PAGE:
Rich Strike’s trainer, Eric Reed, nearly lost his entire stable in a barn fire. He got Rich Strike – a $30,000 claimer with one career win in seven starts — into the 148th Kentucky Derby with five minutes to spare Friday. When he left Post 21 at Churchill Downs, Rich Strike did so at 80.80/1, the longest shot in the 20-horse Derby field.

Rich Strike-Derby win
Rich Strike (right) and jockey Sonny Leon passes favorite Epicenter with 50 yards to go to win the 148th Kentucky Derby Saturday at Churchill Downs. At 80.80/1, Rich Strike pulled off the second-biggest upset in Derby history, trailing only Donegal’s 91/1 shocker in 1913. (Image: Churchill Downs/Coady Photography)

With a quarter-mile to go in Saturday’s Derby at Churchill Downs, Rich Strike was 15th. And that’s when none of the above mattered anymore.

Behind a surreally stellar ride by unheralded jockey Sonny Leon, who was riding claimers the day before at Belterra Park, Rich Strike rolled past 14 other horses in that final quarter mile. The $30,000 claimer is now a Kentucky Derby champion, pulling off the second-biggest upset in Derby history with a three-quarter length victory over Epicenter. Zandon was third, with Simplification fourth.

The payoffs from this monster, ticket-turning upset will be discussed for years to come. Rich Strike paid $163.60 to win, $74.20 to play and $29.40 to show on a $2 wager. From there, the numbers got ridiculous in a hurry. The $2 exacta with 4.10/1 favorite Epicenter brought $4,101.20. Throw 6.10/1 Zandon on the back half of a $1 trifecta and you cashed a $14,870.70 ticket.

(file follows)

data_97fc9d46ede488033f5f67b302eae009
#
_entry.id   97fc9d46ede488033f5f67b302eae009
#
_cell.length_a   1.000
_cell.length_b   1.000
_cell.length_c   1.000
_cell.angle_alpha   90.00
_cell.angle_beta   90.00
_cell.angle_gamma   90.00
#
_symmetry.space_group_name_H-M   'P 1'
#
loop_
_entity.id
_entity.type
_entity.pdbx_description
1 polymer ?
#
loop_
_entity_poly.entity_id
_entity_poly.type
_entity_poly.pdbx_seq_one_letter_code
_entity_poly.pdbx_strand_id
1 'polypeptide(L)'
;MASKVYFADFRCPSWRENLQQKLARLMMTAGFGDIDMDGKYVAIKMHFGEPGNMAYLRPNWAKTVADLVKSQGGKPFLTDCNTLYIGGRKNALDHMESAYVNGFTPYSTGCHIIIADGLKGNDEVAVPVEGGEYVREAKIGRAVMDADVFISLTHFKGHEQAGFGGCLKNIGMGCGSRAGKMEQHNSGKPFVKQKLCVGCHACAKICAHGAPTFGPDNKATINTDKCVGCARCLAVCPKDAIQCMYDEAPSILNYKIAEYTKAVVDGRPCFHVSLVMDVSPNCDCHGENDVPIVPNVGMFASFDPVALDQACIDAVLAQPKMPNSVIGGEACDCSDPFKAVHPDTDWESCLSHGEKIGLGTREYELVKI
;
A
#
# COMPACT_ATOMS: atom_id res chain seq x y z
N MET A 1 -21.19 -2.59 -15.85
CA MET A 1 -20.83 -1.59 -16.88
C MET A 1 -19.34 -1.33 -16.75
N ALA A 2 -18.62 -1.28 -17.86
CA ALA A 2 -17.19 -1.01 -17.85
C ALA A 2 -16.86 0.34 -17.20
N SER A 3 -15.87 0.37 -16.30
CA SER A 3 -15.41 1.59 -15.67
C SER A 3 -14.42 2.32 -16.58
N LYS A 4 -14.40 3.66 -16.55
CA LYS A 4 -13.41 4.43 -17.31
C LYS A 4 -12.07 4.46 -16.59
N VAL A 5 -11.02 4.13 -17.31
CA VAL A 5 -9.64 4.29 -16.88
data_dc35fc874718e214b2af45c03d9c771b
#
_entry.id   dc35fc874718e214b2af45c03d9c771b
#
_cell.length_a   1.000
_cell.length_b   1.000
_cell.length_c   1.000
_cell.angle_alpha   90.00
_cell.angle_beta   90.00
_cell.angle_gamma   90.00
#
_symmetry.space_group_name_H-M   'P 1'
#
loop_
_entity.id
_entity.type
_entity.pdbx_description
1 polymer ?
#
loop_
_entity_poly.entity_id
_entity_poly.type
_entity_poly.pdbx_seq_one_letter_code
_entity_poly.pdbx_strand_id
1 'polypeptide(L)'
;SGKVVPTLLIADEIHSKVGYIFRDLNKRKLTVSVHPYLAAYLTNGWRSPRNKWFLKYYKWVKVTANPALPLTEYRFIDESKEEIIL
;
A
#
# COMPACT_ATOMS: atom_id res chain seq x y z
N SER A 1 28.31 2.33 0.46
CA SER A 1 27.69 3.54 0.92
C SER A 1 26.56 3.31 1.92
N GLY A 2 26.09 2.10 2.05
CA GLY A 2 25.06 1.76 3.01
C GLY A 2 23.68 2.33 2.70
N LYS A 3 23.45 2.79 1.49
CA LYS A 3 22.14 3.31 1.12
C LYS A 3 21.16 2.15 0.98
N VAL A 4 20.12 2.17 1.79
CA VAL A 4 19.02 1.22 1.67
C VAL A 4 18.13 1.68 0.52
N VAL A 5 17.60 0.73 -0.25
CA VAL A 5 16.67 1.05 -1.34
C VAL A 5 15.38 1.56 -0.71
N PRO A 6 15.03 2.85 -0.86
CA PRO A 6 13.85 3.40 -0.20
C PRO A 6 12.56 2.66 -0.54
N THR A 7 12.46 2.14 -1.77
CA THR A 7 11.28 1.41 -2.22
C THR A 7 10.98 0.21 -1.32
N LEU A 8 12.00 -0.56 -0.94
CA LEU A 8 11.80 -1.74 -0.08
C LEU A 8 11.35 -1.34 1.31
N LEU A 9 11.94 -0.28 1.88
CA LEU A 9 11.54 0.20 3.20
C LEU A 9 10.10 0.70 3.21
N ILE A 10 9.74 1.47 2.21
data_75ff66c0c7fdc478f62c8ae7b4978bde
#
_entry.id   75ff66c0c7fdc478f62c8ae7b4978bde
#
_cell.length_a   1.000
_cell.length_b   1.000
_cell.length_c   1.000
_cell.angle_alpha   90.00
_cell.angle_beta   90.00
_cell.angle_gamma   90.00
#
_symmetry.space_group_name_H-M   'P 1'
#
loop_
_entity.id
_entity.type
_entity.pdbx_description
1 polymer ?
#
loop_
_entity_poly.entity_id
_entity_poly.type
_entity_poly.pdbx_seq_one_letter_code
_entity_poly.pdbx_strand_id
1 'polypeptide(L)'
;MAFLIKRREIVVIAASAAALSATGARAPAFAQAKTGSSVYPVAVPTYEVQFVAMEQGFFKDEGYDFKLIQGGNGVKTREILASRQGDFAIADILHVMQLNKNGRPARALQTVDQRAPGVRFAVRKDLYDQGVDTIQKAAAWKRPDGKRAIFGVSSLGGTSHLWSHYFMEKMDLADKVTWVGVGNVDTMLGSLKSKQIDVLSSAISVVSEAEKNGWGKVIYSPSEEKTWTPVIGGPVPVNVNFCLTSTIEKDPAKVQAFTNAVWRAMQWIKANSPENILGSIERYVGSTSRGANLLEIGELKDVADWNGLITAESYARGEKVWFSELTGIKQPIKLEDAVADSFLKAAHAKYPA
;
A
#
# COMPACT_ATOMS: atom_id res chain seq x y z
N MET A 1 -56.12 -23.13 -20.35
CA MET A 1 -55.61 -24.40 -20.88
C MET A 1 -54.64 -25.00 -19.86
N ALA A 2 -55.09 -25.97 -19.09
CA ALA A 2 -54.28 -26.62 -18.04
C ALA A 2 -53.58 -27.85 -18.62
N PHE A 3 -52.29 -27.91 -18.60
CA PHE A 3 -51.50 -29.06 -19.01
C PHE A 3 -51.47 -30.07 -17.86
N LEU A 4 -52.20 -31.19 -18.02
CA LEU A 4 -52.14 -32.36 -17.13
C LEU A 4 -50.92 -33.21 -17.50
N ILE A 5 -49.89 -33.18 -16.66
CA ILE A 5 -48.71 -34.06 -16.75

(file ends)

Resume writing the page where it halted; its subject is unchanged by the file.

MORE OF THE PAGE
Nobody saw this coming

Adding 35.30/1 Simplification to the back end of the $1 superfecta paid an eye-popping $321,500.10. And if you somehow had Rich Strike as the final piece to the All-Dirt Stakes Pick 5, you held a lottery ticket worth $748,074.60.

Suffice to say, there probably weren’t many tickets with Rich Strike on them that deeply – or anywhere. This is a colt who backed into America’s most iconic race 1-for-7. And that one was a $30,000 claimer last September at Churchill Downs. He ran in three Derby preps: the Gun Runner last December at Fair Grounds, and the two on Turfway Park’s synthetic, the John Battaglia and Jeff Ruby Steaks.

Rich Strike did not distinguish himself in any of them. He finished fifth of seven in the Gun Runner, 14 lengths behind Epicenter. He finished fourth in the Black-Type Battaglia, three lengths behind Tiz the Bomb (who wound up ninth Saturday). Rich Strike finally hit the board in the Grade 3 Jeff Ruby, winding up third, nearly six lengths behind Tiz the Bomb and 3 ½ behind runner up Tawny Port (who was seventh in the Derby).

He was 22nd on the points ladder at one time, then after the Lexington, he dropped to 24th. But Reed wasn’t going to take any chances.

Rich Strike’s trainer hoped against hope

“So we came here on a prayer. I told my dad and I told (owner) Rick (Dawson), “’The worst thing that could happen to us is to have a call a day or two before the Derby and say you’re going to get in, and not be prepared.”’ Reed said. “So we came up. We trained against all odds. Nobody thought we could get in. We got a defection, and we got another one.

“The morning of the entries, at 8:45 I was notified that there were no scratches, that we were not going to get in. The security guard was told to leave the barn. I text my dad, ‘Didn’t happen.’ Text some friends, ‘We didn’t get in. Sorry guys.’ I went into my crew because I knew they were going to be really let down. I said, ‘Guys, look, we didn’t make it, but we were Number 21.’”

Then, with five minutes to go before Friday’s 9 a.m. deadline, D. Wayne Lukas scratched Ethereal Road because he didn’t think the colt was ready. Reed got a call from steward Barbara Borden asking him if he wanted to draw into Saturday’s 12th race – The Kentucky Derby.